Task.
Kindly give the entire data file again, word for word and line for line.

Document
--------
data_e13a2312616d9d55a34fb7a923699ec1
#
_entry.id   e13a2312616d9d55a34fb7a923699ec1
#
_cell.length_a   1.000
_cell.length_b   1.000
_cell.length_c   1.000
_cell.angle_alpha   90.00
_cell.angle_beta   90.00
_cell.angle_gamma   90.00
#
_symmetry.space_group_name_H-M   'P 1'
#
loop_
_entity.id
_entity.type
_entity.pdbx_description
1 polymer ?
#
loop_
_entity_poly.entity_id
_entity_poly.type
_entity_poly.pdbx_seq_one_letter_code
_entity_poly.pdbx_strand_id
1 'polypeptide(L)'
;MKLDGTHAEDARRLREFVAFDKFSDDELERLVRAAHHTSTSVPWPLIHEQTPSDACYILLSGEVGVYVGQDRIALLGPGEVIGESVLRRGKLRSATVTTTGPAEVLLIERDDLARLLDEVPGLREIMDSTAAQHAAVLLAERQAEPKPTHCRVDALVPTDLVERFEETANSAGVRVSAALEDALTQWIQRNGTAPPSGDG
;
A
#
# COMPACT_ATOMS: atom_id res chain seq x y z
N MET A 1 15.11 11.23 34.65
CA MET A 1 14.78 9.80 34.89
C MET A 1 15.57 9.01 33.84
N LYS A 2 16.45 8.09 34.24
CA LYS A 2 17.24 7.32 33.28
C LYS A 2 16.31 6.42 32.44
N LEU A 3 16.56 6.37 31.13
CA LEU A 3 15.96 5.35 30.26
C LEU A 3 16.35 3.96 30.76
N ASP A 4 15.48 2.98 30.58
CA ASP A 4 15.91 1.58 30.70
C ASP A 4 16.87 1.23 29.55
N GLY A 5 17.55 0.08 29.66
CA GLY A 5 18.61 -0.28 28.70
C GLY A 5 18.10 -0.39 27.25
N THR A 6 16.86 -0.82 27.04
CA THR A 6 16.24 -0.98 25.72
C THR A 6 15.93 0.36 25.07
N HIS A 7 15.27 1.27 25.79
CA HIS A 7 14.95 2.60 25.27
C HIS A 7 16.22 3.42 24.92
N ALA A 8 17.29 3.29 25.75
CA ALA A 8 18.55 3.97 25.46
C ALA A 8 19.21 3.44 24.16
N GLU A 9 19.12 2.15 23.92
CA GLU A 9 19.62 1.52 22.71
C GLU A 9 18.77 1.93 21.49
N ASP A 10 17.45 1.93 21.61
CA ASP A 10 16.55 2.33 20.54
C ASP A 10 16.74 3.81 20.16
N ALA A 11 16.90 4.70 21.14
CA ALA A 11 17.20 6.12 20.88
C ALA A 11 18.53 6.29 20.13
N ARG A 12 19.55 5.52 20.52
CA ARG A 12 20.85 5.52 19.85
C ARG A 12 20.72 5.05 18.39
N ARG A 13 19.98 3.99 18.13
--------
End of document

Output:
data_e13a2312616d9d55a34fb7a923699ec1
#
_entry.id   e13a2312616d9d55a34fb7a923699ec1
#
_cell.length_a   1.000
_cell.length_b   1.000
_cell.length_c   1.000
_cell.angle_alpha   90.00
_cell.angle_beta   90.00
_cell.angle_gamma   90.00
#
_symmetry.space_group_name_H-M   'P 1'
#
loop_
_entity.id
_entity.type
_entity.pdbx_description
1 polymer ?
#
loop_
_entity_poly.entity_id
_entity_poly.type
_entity_poly.pdbx_seq_one_letter_code
_entity_poly.pdbx_strand_id
1 'polypeptide(L)'
;MKLDGTHAEDARRLREFVAFDKFSDDELERLVRAAHHTSTSVPWPLIHEQTPSDACYILLSGEVGVYVGQDRIALLGPGEVIGESVLRRGKLRSATVTTTGPAEVLLIERDDLARLLDEVPGLREIMDSTAAQHAAVLLAERQAEPKPTHCRVDALVPTDLVERFEETANSAGVRVSAALEDALTQWIQRNGTAPPSGDG
;
A
#
# COMPACT_ATOMS: atom_id res chain seq x y z
N MET A 1 15.11 11.23 34.65
CA MET A 1 14.78 9.80 34.89
C MET A 1 15.57 9.01 33.84
N LYS A 2 16.45 8.09 34.24
CA LYS A 2 17.24 7.32 33.28
C LYS A 2 16.31 6.42 32.44
N LEU A 3 16.56 6.37 31.13
CA LEU A 3 15.96 5.35 30.26
C LEU A 3 16.35 3.96 30.76
N ASP A 4 15.48 2.98 30.58
CA ASP A 4 15.91 1.58 30.70
C ASP A 4 16.87 1.23 29.55
N GLY A 5 17.55 0.08 29.66
CA GLY A 5 18.61 -0.28 28.70
C GLY A 5 18.10 -0.39 27.25
N THR A 6 16.86 -0.82 27.04
CA THR A 6 16.24 -0.98 25.72
C THR A 6 15.93 0.36 25.07
N HIS A 7 15.27 1.27 25.79
CA HIS A 7 14.95 2.60 25.27
C HIS A 7 16.22 3.42 24.92
N ALA A 8 17.29 3.29 25.75
CA ALA A 8 18.55 3.97 25.46
C ALA A 8 19.21 3.44 24.16
N GLU A 9 19.12 2.15 23.92
CA GLU A 9 19.62 1.52 22.71
C GLU A 9 18.77 1.93 21.49
N ASP A 10 17.45 1.93 21.61
CA ASP A 10 16.55 2.33 20.54
C ASP A 10 16.74 3.81 20.16
N ALA A 11 16.90 4.70 21.14
CA ALA A 11 17.20 6.12 20.88
C ALA A 11 18.53 6.29 20.13
N ARG A 12 19.55 5.52 20.52
CA ARG A 12 20.85 5.52 19.85
C ARG A 12 20.72 5.05 18.39
N ARG A 13 19.98 3.99 18.13